The spinor field Lagrangian in curved torsion-free space-time reads as

(3) |

where is the adjoint spinor field and is the fermionic rest mass, as defined in (1). In curved space time the Dirac matrices are replaced by their generalized counterparts , which satisfy the extended Clifford algebra . Thus, the ordinary derivatives are replaced by their covariant versions

(4) |

Furthermore, the metric compatibility condition implies that the spin connection is given by

(5) |

with the Christoffel symbols. The original CCGG formulation assumes that the affine and spin connections are fields independent of the metric (i.e. the metric-affine or the Palatini formulation) Struckmeier:2018psp (), however in this work we use the metric compatibility derived from the action, that allows for the substitution (5).

The action of fermions in the gravitational background of general relativity is then

(6) |

where is the Ricci scalar and the cosmological constant. Note that concerning the fermions we have assumed a minimal coupling with gravity, while their inertial mass is given by (1). Here, rather then applying the complete CCGG action, we simplify the analysis is order to illuminate the impact of the effective spinor mass in the conventional Einstein-Hilbert theory in the metric formulation.

### ii.2 Field equations

Let us now extract the field equations of the action (6). Variation with respect to the spinor field yields the generalized Dirac equations:

(7) |

Moreover, variation with respect to the metric leads to the field equations

(8) |

where is the Einstein tensor, and . In the above equations is the kinetic part of the spinor fields, given by

(9) |

Equation (8) can be re-written as

(10) |

Finally, note that the phase invariance of the spinor field

(11) |

through the Noether’s theorem leads to the conserved current

(12) |

where , which proves convenient in simplifying our analysis.

## Iii Background evolution

In this section we apply the above fermionic model at a cosmological framework, focusing on early-time universe, and in particular on the inflationary realization. As usual we neglect standard matter, i.e. we incorporate only the fermions with curvature-dependent mass. We consider the Friedman-Lemaitre-Robertson-Walker (FLRW) homogeneous and isotropic metric

(13) |

with the scale factor , and thus through (2) the tetrad components are found to be

(14) |

Moreover, the covariant version of the Dirac matrices are

(15) |

while the spin connection becomes

(16) |

The Dirac equation (7) then becomes

(17) |

and similarly for , with

(18) |

and the Hubble function. For an isotropic and homogeneous universe the spinor field is exclusively a function of time, namely

(19) |

with the phase of the state, where we have considered the fermions to be at the minimal state. Introducing this ansatz into the generalized Dirac equation (17) yields the relation between the phase of the fermion and the effective mass, namely

(20) |

An elegant way to extract the solution for the spinor field is by making use of the conserved current (12). For the FLRW metric the conserved current becomes

(21) |

which then leads to a dust-like behavior for the absolute value of the spinor field, i.e.

(22) |

with the particle number density . The quantity is thus the total gas energy density.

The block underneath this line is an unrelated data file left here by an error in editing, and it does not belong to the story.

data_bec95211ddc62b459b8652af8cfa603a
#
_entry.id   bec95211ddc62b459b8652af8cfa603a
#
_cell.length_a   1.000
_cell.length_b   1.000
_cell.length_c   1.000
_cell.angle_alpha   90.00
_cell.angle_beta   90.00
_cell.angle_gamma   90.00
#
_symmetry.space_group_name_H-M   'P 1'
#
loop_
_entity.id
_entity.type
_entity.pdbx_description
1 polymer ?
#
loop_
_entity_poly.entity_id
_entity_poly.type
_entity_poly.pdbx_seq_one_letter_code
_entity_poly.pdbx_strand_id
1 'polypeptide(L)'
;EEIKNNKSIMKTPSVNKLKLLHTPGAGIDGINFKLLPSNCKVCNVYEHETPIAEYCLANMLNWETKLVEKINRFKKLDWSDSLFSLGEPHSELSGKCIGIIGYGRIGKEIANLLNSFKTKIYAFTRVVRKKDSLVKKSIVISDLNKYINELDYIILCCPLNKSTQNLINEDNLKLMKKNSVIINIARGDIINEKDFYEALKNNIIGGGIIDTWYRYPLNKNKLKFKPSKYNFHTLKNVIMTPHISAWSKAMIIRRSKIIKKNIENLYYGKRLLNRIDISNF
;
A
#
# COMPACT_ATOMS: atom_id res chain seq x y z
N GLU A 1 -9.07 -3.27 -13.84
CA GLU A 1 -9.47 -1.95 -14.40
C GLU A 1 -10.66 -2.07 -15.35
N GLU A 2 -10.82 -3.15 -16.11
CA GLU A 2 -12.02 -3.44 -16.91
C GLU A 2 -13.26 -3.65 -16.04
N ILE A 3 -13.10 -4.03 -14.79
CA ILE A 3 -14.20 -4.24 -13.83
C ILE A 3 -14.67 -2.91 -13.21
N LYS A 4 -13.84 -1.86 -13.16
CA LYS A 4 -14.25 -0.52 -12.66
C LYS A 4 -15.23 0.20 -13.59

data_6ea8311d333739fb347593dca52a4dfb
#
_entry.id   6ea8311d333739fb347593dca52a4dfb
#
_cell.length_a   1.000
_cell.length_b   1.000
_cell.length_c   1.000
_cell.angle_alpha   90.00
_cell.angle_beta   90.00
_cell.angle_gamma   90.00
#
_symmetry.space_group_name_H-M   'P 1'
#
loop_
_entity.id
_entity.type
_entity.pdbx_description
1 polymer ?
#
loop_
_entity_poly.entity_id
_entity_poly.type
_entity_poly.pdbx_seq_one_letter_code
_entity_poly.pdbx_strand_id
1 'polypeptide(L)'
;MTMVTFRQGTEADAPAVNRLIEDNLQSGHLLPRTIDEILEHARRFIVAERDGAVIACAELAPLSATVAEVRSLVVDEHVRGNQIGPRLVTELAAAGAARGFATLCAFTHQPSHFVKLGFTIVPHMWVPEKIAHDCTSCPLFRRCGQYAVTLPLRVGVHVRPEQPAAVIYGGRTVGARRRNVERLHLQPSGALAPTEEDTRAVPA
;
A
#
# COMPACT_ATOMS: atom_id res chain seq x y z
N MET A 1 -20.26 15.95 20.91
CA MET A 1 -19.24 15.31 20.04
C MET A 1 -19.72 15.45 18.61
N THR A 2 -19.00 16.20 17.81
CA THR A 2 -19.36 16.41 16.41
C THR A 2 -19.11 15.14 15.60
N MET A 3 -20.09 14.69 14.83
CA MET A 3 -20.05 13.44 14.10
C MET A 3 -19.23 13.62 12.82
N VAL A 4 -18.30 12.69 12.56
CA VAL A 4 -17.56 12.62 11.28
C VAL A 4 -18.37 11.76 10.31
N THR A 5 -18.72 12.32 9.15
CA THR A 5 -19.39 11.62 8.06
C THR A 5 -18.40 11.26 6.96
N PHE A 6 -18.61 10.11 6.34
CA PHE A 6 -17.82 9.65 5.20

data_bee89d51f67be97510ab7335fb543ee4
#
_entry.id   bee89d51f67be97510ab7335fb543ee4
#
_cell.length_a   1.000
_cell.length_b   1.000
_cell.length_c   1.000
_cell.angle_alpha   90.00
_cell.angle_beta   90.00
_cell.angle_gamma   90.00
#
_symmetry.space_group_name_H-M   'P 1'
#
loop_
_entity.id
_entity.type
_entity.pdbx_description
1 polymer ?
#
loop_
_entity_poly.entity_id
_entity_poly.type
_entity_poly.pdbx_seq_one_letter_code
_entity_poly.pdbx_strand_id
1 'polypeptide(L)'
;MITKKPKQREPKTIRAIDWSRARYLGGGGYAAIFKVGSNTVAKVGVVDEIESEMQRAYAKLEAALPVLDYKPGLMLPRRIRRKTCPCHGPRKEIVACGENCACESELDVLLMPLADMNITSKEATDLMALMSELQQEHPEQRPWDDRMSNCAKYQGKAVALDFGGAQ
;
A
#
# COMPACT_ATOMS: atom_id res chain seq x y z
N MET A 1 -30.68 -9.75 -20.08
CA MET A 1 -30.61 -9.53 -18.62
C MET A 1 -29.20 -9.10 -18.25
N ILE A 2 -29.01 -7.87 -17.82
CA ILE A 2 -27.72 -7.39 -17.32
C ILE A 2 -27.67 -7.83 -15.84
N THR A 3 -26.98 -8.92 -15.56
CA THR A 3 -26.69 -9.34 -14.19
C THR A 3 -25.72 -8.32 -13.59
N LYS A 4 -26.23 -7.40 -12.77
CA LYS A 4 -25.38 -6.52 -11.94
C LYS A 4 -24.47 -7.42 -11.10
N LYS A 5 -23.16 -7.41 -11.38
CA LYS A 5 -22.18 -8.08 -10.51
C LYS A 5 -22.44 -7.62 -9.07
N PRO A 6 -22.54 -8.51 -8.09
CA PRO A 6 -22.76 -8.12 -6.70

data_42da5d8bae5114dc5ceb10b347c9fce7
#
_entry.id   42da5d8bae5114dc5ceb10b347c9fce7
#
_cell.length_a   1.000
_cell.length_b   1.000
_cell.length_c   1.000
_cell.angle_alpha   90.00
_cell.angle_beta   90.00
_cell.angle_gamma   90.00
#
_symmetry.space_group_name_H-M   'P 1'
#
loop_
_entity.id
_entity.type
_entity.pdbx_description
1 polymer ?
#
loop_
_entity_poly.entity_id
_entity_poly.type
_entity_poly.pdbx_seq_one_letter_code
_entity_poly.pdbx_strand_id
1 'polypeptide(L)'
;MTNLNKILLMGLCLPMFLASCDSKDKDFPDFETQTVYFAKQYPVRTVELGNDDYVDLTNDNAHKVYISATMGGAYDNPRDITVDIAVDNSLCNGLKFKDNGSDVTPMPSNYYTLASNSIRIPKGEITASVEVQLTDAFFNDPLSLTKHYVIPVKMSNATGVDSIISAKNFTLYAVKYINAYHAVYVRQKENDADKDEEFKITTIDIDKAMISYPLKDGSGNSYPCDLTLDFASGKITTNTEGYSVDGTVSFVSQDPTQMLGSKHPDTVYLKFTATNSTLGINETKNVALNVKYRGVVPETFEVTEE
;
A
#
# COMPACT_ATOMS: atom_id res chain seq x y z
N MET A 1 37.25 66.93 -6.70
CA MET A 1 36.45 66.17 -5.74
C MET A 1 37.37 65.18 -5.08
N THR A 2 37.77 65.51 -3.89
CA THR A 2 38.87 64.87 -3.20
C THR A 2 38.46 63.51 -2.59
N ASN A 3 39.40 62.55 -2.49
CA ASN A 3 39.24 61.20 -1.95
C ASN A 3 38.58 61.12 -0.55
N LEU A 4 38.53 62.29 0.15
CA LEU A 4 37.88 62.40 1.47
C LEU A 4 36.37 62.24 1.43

Let us now turn to the field equations (II.2). Inserting the FLRW metric (13) they give rise to the Friedmann equations

(23) |

(24) |

Combining (22) with (23) we obtain the convenient form

(25) |

with the definitions and . Finally, since , from Eq. (25) we deduce that the curvature-dependent fermion mass term induces an effective Newtonian constant

(26) |

We proceed by investigating the inflation realization in the above construction. From now on we set . For small scale factors, such that

(27) |

the modified Friedman equation (25) accepts the de Sitter solution , with

(28) |

Thus, we observe that the inflation phase is driven by the effectively dust-like fermionic component. However, after a suitable inflationary expansion the scale factor increases significantly and the approximation (27) breaks down, leading to a decrease of the Hubble function and thus to a successful inflationary exit. In particular, after these intermediate times the dust-like terms of the Friedmann equation (25) will dominate. Finally, at late-times, the cosmological constant term will dominate in (25) and the Hubble constant asymptotically approaches the value

(29) |

In order to show the above behavior in a transparent way we solve the Friedmann equation (25) numerically. Fig. 1 shows the inflationary realization, followed by a successful exit, the subsequent effective dust matter epoch, and the final appearance of an effective dark-energy era. This thermal history of the universe is in agreement with observations and is one of the main results of the present work.

We now present a convenient way to extract the above results. In particular, we introduce an “effective potential” through the relation (i.e. the “kinetic energy” and the potential energy add up to zero), which using the Friedmann equation (25) leads to

(30) |

The effective potential is presented in Fig. 2. The initial point incorporates time scales beyond Planck time, and thus our discussion starts at point , which corresponds to the inflationary initial scale factor (which is calculated in the next section). The potential contains one minimal point and one maximal point , with the scale factors

(31) |

where the sign corresponds to point . One can easily see that point is the point where inflation ends, and the universe enters the effective dust epoch of Fig. 1. This phase holds up to point , after which the universe enters into the late-time, dark energy regime.